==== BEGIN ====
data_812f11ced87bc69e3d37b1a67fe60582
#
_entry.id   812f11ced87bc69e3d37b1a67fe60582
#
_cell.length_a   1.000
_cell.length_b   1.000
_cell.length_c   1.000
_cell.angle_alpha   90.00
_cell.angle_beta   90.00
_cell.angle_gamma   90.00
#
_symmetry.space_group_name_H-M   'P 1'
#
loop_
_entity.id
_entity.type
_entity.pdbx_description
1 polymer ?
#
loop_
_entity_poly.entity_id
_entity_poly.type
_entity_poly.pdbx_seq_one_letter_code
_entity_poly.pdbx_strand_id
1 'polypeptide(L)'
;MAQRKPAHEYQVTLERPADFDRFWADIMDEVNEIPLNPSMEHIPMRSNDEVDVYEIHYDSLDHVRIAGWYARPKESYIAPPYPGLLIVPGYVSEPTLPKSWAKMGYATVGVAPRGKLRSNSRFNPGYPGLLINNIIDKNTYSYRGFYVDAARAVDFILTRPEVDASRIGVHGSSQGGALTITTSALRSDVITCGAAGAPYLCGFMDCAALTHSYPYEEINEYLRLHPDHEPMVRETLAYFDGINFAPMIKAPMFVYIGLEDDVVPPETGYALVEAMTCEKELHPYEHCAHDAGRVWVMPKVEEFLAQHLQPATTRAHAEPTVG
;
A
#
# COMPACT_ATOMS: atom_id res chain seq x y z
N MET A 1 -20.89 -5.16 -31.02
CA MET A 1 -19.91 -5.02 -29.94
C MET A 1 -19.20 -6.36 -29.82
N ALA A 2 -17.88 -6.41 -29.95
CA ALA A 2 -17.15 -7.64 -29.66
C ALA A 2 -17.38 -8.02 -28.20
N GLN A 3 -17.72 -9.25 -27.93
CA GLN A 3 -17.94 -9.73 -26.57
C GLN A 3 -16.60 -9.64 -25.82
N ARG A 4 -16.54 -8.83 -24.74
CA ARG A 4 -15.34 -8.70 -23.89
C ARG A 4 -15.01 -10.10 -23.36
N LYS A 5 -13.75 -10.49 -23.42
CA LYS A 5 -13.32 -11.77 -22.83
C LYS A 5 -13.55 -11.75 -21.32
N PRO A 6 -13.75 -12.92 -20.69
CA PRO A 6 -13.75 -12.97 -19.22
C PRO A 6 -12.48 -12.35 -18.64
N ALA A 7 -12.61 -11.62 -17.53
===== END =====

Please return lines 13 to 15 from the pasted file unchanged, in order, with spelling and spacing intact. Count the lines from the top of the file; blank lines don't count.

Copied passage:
#
loop_
_entity.id